Money pp 56-59 | Cite as


  • Donald D. Hester
Part of the The New Palgrave book series (NPA)


A bond is a contract in which an issuer undertakes to make payments to an owner or beneficiary when certain events or dates specified in the contract occur. The term has medieval origins in a system where an individual was bound over to another or to land. Subsequently, goods were put in a bonded warehouse until certain conditions (e.g. payments of taxes or tariffs) were satisfied; individuals were released from jail when a bail bond guaranteeing their appearance in court was supplied; and individuals were allowed to perform certain tasks when a surety or performance bond guaranteeing satisfaction was provided. Governments and individuals have borrowed from others since earliest recorded history, as Sumerian documents attest. Perhaps public bonds first appeared in modern form with the establishment of the Monte in Florence in 1345. Monte shares were interest bearing, negotiable, and funded by the Commune.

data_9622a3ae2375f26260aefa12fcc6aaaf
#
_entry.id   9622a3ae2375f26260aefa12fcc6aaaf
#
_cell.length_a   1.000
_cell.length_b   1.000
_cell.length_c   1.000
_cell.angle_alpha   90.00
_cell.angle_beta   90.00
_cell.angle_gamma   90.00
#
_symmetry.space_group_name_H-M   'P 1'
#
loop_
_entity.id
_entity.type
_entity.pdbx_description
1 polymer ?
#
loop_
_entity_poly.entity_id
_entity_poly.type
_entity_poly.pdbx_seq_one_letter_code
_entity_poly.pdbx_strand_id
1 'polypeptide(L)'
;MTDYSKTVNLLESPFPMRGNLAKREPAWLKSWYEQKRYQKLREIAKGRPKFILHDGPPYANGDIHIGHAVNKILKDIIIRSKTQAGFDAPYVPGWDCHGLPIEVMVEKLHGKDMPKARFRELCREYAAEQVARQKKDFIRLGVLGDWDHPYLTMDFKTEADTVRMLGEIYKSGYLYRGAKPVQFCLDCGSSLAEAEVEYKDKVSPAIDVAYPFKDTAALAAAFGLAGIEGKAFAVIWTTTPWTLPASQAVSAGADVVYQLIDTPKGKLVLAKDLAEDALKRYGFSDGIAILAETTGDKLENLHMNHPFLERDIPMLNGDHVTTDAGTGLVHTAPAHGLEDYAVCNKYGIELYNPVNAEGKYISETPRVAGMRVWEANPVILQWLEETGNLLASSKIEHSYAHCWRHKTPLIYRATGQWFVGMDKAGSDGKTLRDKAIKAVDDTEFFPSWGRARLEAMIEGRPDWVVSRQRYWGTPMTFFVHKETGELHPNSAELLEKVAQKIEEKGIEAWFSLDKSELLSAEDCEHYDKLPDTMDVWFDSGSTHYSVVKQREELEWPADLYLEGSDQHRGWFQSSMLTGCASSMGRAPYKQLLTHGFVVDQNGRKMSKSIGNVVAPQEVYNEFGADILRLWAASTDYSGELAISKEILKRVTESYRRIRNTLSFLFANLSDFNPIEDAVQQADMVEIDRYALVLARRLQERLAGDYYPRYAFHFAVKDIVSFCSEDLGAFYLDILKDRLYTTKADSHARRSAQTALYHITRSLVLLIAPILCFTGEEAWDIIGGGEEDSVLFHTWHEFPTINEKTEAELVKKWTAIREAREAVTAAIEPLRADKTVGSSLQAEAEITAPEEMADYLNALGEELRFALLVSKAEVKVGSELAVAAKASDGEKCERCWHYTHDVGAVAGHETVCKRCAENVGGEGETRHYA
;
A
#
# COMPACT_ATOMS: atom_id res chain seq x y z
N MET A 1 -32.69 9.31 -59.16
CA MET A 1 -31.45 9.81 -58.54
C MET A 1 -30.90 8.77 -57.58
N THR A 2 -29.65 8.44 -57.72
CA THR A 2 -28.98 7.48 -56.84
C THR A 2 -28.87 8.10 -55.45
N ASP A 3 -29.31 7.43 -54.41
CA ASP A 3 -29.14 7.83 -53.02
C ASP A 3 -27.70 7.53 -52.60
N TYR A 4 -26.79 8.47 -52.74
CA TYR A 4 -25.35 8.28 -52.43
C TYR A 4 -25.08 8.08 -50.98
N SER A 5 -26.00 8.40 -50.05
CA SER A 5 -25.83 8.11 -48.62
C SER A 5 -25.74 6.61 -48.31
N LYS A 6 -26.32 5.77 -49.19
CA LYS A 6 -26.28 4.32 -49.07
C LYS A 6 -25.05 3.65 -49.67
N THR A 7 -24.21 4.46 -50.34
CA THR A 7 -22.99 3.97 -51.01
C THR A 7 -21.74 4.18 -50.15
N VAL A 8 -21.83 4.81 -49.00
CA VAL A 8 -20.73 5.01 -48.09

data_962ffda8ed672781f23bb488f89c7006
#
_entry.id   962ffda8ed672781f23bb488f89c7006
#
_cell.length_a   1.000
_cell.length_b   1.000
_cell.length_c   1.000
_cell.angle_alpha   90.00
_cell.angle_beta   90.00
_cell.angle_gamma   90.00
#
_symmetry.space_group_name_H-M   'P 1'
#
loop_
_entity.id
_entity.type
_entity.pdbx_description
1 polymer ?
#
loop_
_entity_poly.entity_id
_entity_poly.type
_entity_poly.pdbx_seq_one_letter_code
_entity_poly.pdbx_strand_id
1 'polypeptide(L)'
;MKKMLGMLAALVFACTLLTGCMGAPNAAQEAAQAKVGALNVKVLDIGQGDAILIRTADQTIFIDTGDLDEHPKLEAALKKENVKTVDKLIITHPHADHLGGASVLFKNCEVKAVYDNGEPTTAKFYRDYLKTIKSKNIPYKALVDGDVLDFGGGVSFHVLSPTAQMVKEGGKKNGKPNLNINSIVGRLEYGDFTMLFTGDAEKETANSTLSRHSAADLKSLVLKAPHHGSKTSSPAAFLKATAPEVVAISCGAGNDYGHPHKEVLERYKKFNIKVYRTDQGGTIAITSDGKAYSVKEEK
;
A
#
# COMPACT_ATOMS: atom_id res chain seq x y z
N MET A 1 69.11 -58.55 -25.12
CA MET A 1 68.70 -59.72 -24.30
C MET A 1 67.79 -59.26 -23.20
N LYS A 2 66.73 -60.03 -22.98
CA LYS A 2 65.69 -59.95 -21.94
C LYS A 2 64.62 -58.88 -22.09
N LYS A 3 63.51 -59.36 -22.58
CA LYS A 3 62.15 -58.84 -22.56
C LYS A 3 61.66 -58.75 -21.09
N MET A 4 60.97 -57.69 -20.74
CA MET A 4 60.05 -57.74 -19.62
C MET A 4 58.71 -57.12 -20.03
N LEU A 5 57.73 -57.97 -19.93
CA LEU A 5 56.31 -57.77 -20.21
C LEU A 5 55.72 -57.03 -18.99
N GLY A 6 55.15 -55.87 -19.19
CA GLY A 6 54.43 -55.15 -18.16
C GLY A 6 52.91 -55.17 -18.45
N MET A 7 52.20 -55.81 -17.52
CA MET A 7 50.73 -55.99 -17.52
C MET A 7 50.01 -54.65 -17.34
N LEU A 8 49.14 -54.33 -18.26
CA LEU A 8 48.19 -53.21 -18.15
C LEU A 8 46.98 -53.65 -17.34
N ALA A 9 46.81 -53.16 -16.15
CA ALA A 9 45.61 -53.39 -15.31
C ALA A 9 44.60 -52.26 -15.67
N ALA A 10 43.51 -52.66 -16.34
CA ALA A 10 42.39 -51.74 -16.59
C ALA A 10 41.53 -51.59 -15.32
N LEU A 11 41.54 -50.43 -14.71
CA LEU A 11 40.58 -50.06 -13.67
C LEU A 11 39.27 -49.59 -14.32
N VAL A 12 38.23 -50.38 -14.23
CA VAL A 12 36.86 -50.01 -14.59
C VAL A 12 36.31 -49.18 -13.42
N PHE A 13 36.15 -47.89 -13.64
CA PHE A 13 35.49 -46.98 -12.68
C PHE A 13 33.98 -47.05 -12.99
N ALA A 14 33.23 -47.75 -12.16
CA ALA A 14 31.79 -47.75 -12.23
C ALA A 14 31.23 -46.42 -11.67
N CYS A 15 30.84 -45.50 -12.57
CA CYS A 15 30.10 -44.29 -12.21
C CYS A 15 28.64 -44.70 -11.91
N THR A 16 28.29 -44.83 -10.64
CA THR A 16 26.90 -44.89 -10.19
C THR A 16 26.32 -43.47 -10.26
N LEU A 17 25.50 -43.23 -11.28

Interest Rate Monetary Policy Central Bank Bond Market Rate Bond 
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© Palgrave Macmillan, a division of Macmillan Publishers Limited 1989

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  • Donald D. Hester

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